What has happened to bring about the sad demise of the Western?
|April 9, 2012|
From Broken Trail, AMC, 2006
From The Threepenny Review:
The only recent Westerns that have managed to arouse my enthusiasm have been those made for TV: Walter Hill’s Broken Trail, and Deadwood, whose third and final season no one has even bothered to bring out on DVD in Spain, which gives you some idea of how unsuccessful the magnificent first two series must have been. In my view, Kevin Costner’s Open Range,
which came out slightly earlier, was the last decent Western to be made for the big screen, even though it has long been fashionable to denigrate anything this admirable actor and director does.
What has happened to bring about the sad demise of a genre that produced many masterpieces in the past, as well as other fine or worthy movies? Nowadays, the few who take up the genre do so either on a whim or out of affectation or in a pompous or archaeological spirit, and the movies they make lack naturalness, freshness, and that very necessary touch of ingenuousness. In other words, they don’t believe in the story they’re telling and showing us, they don’t dare to; the epic strikes them as old-fashioned, ridiculous, even embarrassing, and, absurdly enough, they seem uncomfortable with the potential complexity of their characters and their stories. I say “absurdly” because the Western has given us some of the most complex characters and stories in the history of cinema. John Ford is just as “deep” as Orson Welles—who greatly admired Ford—or Ingmar Bergman, and certainly as deep as those two overrated charlatans, von Trier and González Iñarritu.
Perhaps it’s because the Western, as a genre, has traditionally embodied attitudes and behavior—which it always took seriously, without ever falling into caricature—that now seem shocking to the hypocritical mass of entrenched goody-goodies, who desperately want to dissociate themselves from a whole range of passions that have been common to humanity throughout the ages. For example, in the Western nobody looks askance at hatred, ambition, the desire for revenge, the determined pursuit of an enemy, the wish to hurt or kill that enemy, the search for redress and sometimes justice for a wrong committed. Take the character played by James Stewart in the Anthony Mann movies Winchester 73
and The Man from Laramie
(purely as examples and because neither film is particularly violent or heartless): he is capable of giving up everything and dedicating himself body and soul to hunting down those who killed his father (in the first film) and his younger brother (in the latter). In the first movie, Lin McAdam’s sole occupation is the relentless pursuit—across half of the West—of an individual named Dutch Henry Brown, who shot his father in the back and who turns out, in the end, to be McAdam’s own brother. The second character, Will Lockhart, stays on in the remote, unfriendly town of Coronado precisely because he has been insulted, lassoed, and dragged through the dust, and because he suspects that someone from the town was responsible for selling the repeating rifles with which the Apaches ambushed and killed his younger brother, a soldier in the cavalry. That is all that matters to McAdam and Lockhart; what remains of their life—if there is anything—is put on hold by the one goal they care about. Characters in Westerns never have a future, indeed, they fear that, once their mission has been accomplished, they will be confronted by that uncomfortable notion, the future—a notion without which most people nowadays cannot live and to which we are all indebted and enslaved. Perhaps that is why Westerns tend to avoid or conceal that phase, ending when the protagonist has done what he feels he had to do, thus sparing us that horrible moment when he raises his head, looks around him and, as if emerging from a dream, asks himself: “Now what? I didn’t die in the attempt, so what shall I do with the rest of my life?”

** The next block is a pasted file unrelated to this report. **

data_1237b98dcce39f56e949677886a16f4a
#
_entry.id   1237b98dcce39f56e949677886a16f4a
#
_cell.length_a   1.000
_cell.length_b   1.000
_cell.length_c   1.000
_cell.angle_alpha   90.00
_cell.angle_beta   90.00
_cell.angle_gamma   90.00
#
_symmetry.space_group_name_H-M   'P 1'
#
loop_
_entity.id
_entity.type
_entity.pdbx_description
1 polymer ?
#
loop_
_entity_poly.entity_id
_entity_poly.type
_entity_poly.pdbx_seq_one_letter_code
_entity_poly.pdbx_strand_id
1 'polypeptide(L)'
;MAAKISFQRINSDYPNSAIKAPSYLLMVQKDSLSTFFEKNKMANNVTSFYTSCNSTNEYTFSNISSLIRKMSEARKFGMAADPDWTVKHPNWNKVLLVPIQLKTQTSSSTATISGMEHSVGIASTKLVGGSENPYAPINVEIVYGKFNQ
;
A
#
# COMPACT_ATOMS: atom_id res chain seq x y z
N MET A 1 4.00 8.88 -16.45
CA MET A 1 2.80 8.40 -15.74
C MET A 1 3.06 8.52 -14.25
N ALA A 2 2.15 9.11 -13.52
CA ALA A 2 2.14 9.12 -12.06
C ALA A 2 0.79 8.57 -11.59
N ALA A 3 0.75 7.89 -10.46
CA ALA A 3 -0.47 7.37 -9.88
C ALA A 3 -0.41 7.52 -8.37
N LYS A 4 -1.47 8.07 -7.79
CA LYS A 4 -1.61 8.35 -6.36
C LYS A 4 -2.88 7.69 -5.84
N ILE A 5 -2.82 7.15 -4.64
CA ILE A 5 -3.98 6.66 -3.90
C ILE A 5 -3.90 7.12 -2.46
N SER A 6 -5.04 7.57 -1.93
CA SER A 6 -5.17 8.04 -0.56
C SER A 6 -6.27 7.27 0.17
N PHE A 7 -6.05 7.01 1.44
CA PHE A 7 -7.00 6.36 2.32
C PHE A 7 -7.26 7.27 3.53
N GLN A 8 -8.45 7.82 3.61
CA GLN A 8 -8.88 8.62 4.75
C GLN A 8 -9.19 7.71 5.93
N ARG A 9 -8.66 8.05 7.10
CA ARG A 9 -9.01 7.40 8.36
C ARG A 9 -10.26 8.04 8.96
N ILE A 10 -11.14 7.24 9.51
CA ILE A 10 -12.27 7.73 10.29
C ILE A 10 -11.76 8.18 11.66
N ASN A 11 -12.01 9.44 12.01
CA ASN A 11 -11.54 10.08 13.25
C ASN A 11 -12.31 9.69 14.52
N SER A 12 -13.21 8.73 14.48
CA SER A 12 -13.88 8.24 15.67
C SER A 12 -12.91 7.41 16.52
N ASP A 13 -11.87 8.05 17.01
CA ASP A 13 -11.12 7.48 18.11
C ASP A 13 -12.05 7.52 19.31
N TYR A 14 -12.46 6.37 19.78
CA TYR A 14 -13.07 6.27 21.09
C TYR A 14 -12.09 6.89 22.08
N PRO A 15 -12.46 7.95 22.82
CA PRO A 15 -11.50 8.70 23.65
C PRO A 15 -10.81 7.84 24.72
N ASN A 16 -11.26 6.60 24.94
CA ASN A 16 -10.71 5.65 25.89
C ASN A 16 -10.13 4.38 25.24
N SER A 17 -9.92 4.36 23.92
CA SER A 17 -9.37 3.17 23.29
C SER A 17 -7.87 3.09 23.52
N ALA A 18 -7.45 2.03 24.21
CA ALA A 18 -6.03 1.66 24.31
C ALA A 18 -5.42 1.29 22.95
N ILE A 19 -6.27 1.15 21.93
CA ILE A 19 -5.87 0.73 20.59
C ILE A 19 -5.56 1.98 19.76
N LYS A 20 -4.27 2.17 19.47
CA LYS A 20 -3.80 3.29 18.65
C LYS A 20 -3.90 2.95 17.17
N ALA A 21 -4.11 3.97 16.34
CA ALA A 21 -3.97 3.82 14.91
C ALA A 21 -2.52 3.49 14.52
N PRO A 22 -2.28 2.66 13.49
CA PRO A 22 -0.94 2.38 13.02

Make any cento you want! But try to make it as good as you want it to be. You don’t really want Seidel’s freedom. His poems are licensed by privilege, prestige and money — lots of all three. His deliberate transgressions look like power — to poets, any use of power looks like freedom. But I just read all Seidel’s work, straight through, and I think he’s wearing golden handcuffs.
Pale Youths in Love
I remember when I was a pre-teen and they moved into a loft across the street from me in Tribeca, where I lived. And an older neighbor friend told me they were living in her building, on the top floor. I saw him at my corner deli, and on the street smoking, but never her. At night, I sometimes looked up at their windows and saw their lights on. He was not very impressive in person. Cute, but no big deal.
What is Work?
Without a written record, we cannot know with certainty how the earliest humans thought about work, but the importance of sharing food and other resources means that prehistoric work embodied at least an element of serving the needs of a community rather than just those of an individual and his or her immediate family.
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